June 22, 2024

South West News

South West News from Gloucestershire to Cornwall

Cornwall gears up to bring out the gritters

Image shows a fleet of yellow gritter lorries

As the temperatures start to drop, Cornwall’s band of salt spreading superheroes are ready for action to help keep residents on the move.

Last year Cormac’s gritters treated more than 55,500 miles of Cornish roads – travelling the equivalent of twice around the earth – and used around 9,800 tonnes of salt – equivalent to the weight of 19 Jumbo Jets.

Salting reduces the freezing point of water. This stops ice forming and reduces the potential for vehicles to skid or be involved in more serious road accidents.

Cormac’s 75 strong crew are on 24-hour standby between November and March, ready to take action based on constantly monitored temperatures, information from 22 road sensors and expert weather forecasts.  

This information is used to decide if and when to spread salt on a number of roads before the expected time of freezing. Sometimes the weather can be difficult to predict, especially here in Cornwall, so crews are also ready to respond to emergency situations at very short notice.  

It takes around three hours to treat each of the Council’s 25 salting routes which cover around 1,420 km (883 miles) of the road network and include the most heavily used A and B roads in Cornwall.

Between them, these roads carry around 80% of daily traffic. Cormac also salt the roads to key sites such as hospitals, minor injury units, ambulance and fire stations, bus and railway stations and secondary schools.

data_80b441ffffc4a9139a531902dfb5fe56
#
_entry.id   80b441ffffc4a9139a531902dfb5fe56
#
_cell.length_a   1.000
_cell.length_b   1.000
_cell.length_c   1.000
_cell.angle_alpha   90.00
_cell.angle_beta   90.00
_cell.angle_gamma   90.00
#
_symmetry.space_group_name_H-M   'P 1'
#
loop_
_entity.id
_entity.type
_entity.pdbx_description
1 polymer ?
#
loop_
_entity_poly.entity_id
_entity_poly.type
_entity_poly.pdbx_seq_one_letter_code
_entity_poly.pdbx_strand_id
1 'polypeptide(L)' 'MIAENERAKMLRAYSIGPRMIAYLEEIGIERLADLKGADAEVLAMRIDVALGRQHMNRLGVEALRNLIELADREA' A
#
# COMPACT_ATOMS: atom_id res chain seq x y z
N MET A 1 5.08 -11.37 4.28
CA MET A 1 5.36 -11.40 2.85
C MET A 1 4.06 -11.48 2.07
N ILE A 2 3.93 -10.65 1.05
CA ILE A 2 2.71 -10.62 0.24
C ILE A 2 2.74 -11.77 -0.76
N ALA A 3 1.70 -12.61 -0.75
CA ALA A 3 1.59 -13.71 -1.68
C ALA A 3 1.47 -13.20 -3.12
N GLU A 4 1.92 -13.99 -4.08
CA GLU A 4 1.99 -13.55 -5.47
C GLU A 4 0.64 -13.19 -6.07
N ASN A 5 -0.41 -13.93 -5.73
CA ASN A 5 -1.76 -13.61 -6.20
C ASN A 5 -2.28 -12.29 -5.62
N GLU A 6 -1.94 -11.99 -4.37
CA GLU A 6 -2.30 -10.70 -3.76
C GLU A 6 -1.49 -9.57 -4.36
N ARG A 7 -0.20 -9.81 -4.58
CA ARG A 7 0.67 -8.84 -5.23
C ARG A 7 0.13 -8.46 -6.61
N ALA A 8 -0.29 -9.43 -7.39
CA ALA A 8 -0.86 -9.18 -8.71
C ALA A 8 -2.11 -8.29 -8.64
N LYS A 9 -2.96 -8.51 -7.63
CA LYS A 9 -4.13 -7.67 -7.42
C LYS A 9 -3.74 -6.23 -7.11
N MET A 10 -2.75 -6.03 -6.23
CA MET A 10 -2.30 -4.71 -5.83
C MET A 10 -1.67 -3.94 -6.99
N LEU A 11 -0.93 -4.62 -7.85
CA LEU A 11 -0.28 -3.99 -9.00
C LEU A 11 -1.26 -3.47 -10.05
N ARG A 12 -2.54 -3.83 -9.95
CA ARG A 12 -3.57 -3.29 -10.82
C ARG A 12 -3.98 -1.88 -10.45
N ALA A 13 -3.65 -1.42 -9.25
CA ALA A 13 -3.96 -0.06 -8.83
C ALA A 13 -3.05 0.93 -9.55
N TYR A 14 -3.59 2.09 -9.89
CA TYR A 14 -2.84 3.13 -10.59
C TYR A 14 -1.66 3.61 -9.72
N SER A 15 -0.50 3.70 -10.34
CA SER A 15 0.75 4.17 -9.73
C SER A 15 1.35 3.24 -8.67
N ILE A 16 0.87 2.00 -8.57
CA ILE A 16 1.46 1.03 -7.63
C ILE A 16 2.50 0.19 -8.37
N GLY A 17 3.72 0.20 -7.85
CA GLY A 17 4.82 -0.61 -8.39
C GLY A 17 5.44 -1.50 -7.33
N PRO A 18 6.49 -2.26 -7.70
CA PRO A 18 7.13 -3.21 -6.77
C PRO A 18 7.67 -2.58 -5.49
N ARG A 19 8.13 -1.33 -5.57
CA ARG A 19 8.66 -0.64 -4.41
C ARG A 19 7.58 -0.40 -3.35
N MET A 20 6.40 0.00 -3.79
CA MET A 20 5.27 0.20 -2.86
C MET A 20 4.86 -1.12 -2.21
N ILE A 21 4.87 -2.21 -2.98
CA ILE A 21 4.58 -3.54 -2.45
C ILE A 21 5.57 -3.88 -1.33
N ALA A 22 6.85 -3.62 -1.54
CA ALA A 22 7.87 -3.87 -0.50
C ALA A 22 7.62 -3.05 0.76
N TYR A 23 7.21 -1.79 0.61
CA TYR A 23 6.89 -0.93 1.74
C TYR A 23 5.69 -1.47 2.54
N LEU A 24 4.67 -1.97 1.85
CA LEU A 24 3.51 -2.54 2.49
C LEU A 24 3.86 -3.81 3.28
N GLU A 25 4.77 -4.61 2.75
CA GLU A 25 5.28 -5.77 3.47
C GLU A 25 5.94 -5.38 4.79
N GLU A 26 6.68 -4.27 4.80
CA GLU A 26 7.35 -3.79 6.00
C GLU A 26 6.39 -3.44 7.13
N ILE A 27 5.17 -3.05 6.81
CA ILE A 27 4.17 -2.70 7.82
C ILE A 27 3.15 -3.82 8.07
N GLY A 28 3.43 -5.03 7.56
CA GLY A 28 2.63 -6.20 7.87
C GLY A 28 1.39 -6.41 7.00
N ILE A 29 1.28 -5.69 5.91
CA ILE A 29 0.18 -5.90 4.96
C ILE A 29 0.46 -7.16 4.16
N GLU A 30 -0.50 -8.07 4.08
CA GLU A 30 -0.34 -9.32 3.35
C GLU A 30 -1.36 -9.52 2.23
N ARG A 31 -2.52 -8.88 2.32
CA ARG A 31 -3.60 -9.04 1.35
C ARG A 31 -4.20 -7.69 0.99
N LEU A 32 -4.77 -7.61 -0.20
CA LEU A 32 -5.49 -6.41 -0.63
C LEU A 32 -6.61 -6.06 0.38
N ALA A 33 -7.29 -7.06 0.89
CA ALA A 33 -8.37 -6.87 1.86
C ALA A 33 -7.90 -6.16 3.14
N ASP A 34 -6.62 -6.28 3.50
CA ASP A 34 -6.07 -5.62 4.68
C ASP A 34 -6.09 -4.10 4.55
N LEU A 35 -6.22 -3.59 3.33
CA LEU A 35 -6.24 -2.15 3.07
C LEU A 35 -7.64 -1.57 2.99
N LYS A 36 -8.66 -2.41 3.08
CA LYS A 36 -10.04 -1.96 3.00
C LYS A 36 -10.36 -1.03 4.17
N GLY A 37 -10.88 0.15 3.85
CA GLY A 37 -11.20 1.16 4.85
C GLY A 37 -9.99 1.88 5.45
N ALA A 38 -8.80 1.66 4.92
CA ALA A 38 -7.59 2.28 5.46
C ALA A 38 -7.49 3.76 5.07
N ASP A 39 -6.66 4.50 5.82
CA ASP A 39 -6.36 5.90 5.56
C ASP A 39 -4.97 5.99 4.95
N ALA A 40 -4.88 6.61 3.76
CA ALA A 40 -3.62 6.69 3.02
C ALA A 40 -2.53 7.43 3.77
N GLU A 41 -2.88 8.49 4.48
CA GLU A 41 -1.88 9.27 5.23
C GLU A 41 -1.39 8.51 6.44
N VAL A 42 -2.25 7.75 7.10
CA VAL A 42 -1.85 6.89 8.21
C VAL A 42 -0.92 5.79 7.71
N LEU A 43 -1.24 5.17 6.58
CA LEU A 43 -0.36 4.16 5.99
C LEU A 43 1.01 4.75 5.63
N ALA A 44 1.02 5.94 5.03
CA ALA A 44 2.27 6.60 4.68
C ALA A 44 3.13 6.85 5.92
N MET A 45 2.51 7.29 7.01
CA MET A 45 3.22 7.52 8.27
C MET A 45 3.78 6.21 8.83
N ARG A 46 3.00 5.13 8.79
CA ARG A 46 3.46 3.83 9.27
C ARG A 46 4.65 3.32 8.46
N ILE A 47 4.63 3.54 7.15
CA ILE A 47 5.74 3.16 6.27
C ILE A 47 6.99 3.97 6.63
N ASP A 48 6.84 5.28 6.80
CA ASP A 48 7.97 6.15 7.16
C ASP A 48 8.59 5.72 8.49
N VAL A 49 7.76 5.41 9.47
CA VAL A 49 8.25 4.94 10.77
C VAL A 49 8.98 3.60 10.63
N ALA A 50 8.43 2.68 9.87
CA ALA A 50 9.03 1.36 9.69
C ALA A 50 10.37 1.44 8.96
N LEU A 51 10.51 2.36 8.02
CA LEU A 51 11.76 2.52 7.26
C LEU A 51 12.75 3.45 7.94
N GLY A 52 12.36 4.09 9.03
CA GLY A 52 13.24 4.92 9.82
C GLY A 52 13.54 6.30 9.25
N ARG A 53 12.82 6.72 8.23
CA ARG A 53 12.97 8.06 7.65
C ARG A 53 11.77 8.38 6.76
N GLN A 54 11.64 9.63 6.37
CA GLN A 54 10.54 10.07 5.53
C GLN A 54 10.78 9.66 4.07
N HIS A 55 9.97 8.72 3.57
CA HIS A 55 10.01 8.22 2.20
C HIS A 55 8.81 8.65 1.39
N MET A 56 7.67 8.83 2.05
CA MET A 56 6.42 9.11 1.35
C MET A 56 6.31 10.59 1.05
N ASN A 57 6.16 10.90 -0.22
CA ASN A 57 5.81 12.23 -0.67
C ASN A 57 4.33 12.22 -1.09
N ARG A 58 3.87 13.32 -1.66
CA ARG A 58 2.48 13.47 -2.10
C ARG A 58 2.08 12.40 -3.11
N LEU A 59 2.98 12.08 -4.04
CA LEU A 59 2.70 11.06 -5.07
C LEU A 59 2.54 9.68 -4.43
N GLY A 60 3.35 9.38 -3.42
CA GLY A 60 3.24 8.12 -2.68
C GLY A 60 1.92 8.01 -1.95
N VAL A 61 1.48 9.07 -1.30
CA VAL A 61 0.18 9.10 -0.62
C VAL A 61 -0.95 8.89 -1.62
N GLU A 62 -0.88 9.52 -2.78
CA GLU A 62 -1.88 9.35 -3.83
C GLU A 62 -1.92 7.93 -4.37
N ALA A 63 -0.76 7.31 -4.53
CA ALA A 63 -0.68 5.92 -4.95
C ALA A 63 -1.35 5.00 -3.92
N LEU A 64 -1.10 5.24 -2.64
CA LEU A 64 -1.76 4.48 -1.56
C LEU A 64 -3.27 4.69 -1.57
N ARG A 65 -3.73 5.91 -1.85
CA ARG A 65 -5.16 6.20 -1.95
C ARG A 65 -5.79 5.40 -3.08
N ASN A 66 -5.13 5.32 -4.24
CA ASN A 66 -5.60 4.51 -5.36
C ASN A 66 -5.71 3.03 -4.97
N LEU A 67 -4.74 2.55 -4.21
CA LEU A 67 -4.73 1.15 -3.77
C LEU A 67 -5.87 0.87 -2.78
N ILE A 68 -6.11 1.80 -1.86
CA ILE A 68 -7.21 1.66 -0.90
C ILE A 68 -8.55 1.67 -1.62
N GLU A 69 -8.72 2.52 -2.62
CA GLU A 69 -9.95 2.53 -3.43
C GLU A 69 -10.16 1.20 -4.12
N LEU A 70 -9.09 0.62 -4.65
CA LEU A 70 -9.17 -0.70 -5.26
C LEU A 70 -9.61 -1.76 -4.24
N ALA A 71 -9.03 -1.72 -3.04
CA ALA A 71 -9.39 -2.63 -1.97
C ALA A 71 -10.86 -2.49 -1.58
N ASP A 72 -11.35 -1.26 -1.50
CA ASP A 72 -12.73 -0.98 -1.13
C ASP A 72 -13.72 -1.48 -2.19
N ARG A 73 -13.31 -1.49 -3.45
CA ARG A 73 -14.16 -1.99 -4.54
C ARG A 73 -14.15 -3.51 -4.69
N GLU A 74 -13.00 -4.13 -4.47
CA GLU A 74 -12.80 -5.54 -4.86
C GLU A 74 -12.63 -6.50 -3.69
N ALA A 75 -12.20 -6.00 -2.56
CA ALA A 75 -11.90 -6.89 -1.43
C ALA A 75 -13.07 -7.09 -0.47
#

Cornwall’s main trunk roads – the A30 to Penzance and the A38 – are the responsibility of National Highways (formerly Highways England) which manages its own winter service.

While Cormac and the Council will be doing everything it can to keep key roads clear during periods of snow and freezing weather, we can all do our bit by clearing ice outside our homes, stocking up on grit for drives and paths, and by keeping an eye on elderly neighbours.

Advice for residents on clearing snow from untreated roads and paths 

At the start of the season crews fill up more than 600 grit bins throughout Cornwall which are managed by town and parish councils to help salt key local footpaths and roads which do not form part of the Council’s salting network.

Cornwall Council cabinet portfolio holder for transport Richard Williams-Pears said:

“Our gritting crews work hard each winter travelling thousands of miles in often treacherous conditions to keep our busiest roads open.

“It isn’t possible to treat every road in Cornwall and drivers should always take particular care at this time of year – don’t assume a road has been treated or is frost free. It can take up to ten times longer to stop in icy conditions.”

Steve Bayley, Cormac’s Highways Network Manager, said:

“It’s important to understand that salting does not melt snow and ice instantaneously. The mixture needs time to take effect and sleet, hail and rain can also cause problems with the salt being washed off the road. You may not see the gritters but if the weather forecast has indicated sub-zero temperatures, the gritters will have been out, usually in the early hours of the morning.  Before you set out, check your vehicle, the road conditions and the weather forecast. If conditions are poor, and journeys are not essential, consider waiting until the weather gets better.” 

Salt is stored in a number of covered barns based in Cormac’s highways depots throughout Cornwall.  We currently have around 15,000 tonnes of salt ready for use this winter stored at seven locations across Cornwall and will replenish these stocks during the winter months if required.   

Once again, the Council will be using Twitter to provide information about disruptions to services. You can also follow Cormac Ltd on Twitter.  Information on school closures will be posted on our school closures page.